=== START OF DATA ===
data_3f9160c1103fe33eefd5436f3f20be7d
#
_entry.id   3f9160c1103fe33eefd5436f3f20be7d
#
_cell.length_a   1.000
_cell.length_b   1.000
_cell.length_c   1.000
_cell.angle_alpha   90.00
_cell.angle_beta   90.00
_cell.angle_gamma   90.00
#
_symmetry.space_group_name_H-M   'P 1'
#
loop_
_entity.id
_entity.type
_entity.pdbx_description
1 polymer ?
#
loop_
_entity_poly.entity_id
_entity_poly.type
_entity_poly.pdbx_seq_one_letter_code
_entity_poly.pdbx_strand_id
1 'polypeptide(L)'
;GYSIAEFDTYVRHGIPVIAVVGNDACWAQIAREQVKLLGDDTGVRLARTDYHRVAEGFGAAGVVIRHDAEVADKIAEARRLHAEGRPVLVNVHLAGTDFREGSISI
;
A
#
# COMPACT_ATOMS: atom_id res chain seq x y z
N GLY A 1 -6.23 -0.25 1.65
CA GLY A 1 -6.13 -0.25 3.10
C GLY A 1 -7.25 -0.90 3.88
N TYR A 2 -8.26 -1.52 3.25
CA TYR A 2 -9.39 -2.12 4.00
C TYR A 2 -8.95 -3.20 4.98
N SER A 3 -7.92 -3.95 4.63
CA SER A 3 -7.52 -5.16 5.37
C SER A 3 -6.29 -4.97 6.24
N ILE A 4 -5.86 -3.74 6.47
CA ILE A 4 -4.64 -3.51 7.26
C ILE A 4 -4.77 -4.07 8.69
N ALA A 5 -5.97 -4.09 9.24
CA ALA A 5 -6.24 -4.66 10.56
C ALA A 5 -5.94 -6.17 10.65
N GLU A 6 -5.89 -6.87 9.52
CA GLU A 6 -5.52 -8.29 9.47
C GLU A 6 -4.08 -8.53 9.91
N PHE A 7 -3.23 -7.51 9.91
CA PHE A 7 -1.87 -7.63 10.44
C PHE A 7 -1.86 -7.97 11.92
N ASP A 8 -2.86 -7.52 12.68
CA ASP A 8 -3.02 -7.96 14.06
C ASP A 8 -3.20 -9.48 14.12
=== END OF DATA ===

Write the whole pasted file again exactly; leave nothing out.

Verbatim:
data_3f9160c1103fe33eefd5436f3f20be7d
#
_entry.id   3f9160c1103fe33eefd5436f3f20be7d
#
_cell.length_a   1.000
_cell.length_b   1.000
_cell.length_c   1.000
_cell.angle_alpha   90.00
_cell.angle_beta   90.00
_cell.angle_gamma   90.00
#
_symmetry.space_group_name_H-M   'P 1'
#
loop_
_entity.id
_entity.type
_entity.pdbx_description
1 polymer ?
#
loop_
_entity_poly.entity_id
_entity_poly.type
_entity_poly.pdbx_seq_one_letter_code
_entity_poly.pdbx_strand_id
1 'polypeptide(L)'
;GYSIAEFDTYVRHGIPVIAVVGNDACWAQIAREQVKLLGDDTGVRLARTDYHRVAEGFGAAGVVIRHDAEVADKIAEARRLHAEGRPVLVNVHLAGTDFREGSISI
;
A
#
# COMPACT_ATOMS: atom_id res chain seq x y z
N GLY A 1 -6.23 -0.25 1.65
CA GLY A 1 -6.13 -0.25 3.10
C GLY A 1 -7.25 -0.90 3.88
N TYR A 2 -8.26 -1.52 3.25
CA TYR A 2 -9.39 -2.12 4.00
C TYR A 2 -8.95 -3.20 4.98
N SER A 3 -7.92 -3.95 4.63
CA SER A 3 -7.52 -5.16 5.37
C SER A 3 -6.29 -4.97 6.24
N ILE A 4 -5.86 -3.74 6.47
CA ILE A 4 -4.64 -3.51 7.26
C ILE A 4 -4.77 -4.07 8.69
N ALA A 5 -5.97 -4.09 9.24
CA ALA A 5 -6.24 -4.66 10.56
C ALA A 5 -5.94 -6.17 10.65
N GLU A 6 -5.89 -6.87 9.52
CA GLU A 6 -5.52 -8.29 9.47
C GLU A 6 -4.08 -8.53 9.91
N PHE A 7 -3.23 -7.51 9.91
CA PHE A 7 -1.87 -7.63 10.44
C PHE A 7 -1.86 -7.97 11.92
N ASP A 8 -2.86 -7.52 12.68
CA ASP A 8 -3.02 -7.96 14.06
C ASP A 8 -3.20 -9.48 14.12